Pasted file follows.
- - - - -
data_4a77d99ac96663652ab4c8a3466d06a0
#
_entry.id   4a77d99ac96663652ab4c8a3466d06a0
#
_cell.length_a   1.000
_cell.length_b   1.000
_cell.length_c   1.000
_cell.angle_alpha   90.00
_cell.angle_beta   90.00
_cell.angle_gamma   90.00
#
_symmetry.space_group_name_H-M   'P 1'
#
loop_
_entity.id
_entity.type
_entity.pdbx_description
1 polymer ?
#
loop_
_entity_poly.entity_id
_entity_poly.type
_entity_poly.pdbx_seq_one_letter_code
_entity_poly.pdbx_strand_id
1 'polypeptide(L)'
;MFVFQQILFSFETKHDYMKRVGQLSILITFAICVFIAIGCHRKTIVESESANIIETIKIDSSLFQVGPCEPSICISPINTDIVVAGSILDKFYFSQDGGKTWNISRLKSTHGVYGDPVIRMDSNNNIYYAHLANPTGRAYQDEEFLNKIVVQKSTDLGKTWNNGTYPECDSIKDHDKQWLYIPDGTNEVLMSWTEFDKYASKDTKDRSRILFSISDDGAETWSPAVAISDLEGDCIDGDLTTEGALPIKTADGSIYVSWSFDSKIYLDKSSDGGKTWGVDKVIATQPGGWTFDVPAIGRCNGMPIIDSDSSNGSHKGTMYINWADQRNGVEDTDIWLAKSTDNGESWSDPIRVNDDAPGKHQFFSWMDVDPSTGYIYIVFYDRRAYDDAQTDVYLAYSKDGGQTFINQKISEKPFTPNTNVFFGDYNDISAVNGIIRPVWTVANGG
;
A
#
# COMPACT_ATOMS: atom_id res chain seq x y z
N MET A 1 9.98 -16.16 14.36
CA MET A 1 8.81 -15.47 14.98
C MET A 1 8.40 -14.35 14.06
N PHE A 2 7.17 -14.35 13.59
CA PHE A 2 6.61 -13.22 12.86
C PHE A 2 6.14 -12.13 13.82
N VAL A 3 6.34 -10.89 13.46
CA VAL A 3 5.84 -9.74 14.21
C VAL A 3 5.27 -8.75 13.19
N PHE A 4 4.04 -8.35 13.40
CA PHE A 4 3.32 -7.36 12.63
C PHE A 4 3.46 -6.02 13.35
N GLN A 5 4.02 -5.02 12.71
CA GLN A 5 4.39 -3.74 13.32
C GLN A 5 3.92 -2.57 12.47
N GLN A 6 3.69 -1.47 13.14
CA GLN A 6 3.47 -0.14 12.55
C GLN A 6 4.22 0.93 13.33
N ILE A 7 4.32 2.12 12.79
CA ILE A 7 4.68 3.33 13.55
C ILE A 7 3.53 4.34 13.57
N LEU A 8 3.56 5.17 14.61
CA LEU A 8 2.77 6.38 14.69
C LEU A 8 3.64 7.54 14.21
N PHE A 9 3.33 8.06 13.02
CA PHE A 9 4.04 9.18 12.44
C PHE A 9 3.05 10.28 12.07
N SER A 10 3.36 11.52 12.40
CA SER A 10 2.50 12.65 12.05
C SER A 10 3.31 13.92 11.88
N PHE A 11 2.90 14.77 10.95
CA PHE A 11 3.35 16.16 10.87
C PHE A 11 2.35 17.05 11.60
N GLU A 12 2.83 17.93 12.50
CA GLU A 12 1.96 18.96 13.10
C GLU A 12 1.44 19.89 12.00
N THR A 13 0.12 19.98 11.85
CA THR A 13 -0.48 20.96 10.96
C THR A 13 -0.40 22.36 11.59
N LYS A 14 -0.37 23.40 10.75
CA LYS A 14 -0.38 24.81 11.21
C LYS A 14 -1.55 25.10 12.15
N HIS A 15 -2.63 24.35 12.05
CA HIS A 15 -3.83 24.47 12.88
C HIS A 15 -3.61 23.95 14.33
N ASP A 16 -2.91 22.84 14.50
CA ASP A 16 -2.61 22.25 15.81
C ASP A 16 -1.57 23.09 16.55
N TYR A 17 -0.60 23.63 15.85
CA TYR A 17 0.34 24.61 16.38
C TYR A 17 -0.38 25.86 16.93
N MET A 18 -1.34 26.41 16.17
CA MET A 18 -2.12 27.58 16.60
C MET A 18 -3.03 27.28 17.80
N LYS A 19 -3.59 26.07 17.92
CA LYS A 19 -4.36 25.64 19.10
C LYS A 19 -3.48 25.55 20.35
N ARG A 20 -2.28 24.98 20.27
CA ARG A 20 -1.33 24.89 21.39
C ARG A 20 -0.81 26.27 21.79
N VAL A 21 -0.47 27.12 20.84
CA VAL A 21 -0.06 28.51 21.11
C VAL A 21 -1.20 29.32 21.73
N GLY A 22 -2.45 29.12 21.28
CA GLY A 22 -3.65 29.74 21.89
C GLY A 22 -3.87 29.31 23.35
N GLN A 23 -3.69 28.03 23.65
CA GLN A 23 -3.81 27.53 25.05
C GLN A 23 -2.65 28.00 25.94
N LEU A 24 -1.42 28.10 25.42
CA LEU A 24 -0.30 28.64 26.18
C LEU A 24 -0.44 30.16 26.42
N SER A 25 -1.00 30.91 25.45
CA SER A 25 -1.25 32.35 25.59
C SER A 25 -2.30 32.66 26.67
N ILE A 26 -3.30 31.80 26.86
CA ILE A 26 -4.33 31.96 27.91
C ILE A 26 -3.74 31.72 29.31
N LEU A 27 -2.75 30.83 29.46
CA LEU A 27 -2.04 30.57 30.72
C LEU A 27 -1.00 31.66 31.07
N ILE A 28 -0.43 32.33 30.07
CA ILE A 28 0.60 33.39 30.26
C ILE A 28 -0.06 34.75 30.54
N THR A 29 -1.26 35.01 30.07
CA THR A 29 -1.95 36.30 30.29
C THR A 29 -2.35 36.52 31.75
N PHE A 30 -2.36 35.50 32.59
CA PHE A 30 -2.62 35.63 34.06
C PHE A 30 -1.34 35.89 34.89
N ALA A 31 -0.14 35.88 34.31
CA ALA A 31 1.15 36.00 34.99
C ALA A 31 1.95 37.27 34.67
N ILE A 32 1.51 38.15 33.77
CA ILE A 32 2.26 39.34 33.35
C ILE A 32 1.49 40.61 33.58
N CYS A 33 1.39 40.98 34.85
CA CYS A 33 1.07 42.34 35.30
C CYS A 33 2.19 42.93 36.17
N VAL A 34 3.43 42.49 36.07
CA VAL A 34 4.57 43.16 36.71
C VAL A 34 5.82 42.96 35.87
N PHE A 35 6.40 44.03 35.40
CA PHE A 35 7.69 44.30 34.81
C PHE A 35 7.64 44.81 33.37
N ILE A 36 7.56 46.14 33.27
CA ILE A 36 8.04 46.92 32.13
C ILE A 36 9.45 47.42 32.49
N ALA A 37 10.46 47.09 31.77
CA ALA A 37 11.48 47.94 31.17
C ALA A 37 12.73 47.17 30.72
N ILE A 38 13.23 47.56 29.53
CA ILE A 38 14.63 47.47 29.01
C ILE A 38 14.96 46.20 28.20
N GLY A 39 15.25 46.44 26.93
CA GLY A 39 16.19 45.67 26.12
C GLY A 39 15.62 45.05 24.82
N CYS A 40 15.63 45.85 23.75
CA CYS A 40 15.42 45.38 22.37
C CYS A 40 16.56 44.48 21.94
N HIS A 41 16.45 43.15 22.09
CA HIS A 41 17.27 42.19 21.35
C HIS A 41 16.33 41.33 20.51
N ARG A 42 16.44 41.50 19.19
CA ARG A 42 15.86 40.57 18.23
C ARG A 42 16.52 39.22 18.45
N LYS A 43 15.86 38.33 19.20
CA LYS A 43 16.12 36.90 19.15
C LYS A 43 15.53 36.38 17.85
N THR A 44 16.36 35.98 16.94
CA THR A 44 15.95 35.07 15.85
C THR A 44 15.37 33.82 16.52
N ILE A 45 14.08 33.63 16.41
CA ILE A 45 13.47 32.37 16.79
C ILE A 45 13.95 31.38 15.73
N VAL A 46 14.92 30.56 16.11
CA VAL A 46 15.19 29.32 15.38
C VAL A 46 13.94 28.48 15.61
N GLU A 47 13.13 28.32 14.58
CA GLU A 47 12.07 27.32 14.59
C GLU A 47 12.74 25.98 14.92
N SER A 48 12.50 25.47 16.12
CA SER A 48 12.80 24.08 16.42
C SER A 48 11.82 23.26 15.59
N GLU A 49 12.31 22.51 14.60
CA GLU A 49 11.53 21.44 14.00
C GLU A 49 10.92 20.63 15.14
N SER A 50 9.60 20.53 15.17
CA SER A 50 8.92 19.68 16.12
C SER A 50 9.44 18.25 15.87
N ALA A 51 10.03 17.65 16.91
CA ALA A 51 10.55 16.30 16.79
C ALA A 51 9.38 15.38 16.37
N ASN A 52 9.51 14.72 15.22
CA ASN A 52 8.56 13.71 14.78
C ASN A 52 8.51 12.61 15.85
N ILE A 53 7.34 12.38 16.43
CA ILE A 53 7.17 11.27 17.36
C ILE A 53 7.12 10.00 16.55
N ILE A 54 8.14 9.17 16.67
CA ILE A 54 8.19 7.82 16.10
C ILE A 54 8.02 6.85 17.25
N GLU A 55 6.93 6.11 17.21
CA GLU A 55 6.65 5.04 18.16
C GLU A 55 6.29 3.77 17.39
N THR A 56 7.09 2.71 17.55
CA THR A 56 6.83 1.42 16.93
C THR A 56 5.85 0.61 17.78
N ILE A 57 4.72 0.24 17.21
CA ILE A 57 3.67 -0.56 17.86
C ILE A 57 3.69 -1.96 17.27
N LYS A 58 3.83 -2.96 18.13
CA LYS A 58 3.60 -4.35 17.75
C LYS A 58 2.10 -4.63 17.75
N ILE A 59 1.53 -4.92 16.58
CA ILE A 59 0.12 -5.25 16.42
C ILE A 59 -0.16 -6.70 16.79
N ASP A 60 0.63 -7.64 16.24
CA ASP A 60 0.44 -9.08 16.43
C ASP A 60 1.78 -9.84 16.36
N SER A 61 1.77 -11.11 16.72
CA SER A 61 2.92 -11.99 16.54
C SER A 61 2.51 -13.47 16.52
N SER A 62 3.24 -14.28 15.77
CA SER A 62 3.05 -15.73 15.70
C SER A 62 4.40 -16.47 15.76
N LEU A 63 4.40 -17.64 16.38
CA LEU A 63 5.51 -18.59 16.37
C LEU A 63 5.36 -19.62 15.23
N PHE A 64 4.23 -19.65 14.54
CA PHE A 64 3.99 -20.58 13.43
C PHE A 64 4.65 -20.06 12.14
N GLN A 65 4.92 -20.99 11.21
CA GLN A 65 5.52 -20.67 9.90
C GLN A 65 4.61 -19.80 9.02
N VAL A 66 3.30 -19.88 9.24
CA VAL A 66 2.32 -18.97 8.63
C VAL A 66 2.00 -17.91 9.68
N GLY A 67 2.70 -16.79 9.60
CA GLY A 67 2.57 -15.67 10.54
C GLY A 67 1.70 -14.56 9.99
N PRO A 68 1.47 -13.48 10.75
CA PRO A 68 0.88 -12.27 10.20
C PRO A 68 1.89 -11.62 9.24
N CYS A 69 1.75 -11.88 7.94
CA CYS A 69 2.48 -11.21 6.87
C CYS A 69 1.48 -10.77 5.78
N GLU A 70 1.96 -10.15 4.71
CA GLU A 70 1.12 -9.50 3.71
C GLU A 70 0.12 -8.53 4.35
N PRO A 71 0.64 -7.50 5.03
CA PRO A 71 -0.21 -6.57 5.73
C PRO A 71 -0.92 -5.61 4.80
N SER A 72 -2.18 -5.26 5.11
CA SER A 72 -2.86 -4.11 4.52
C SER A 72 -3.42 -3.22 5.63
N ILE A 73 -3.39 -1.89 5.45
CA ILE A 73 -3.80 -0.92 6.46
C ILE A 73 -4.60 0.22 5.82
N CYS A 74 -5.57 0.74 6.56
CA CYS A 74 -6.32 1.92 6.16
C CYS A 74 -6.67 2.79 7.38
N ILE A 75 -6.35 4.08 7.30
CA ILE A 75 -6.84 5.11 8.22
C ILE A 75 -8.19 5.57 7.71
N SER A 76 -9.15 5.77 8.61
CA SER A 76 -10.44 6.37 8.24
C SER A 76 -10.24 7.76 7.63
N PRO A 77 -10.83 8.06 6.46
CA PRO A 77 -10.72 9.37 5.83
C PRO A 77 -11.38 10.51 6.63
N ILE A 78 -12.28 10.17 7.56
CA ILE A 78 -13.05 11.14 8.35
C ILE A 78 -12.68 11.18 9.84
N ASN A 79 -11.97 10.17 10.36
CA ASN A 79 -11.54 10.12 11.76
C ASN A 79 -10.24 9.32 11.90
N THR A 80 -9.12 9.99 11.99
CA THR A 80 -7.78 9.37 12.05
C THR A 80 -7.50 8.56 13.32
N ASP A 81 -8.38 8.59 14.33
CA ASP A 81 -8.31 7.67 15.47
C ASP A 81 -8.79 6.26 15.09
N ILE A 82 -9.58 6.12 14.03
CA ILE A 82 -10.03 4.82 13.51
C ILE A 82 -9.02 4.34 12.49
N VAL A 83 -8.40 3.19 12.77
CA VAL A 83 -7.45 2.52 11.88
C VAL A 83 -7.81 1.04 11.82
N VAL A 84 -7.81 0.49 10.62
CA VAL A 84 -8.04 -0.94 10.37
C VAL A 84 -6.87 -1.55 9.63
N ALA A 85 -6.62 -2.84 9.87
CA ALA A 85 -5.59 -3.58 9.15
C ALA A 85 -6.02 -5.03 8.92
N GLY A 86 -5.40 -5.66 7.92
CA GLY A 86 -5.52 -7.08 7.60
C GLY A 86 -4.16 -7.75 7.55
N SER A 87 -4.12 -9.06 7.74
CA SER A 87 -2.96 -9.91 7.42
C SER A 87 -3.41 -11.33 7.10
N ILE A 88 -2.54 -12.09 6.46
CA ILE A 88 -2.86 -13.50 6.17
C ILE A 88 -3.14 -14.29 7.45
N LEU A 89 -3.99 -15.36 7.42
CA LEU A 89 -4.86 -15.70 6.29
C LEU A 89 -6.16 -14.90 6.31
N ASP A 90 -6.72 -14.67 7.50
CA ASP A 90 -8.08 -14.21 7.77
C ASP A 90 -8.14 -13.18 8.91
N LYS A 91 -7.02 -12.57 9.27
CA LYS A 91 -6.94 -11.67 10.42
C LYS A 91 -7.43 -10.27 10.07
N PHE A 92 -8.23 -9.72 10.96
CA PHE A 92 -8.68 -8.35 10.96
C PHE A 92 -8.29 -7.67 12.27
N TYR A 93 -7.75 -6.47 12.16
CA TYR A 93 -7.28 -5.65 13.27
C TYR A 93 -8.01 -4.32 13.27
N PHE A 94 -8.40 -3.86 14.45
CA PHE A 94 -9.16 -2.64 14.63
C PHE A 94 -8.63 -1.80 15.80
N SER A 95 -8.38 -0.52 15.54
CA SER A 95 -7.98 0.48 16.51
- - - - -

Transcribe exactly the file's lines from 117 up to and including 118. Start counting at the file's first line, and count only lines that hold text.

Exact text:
C THR A 29 -2.35 36.52 31.75
N PHE A 30 -2.36 35.50 32.59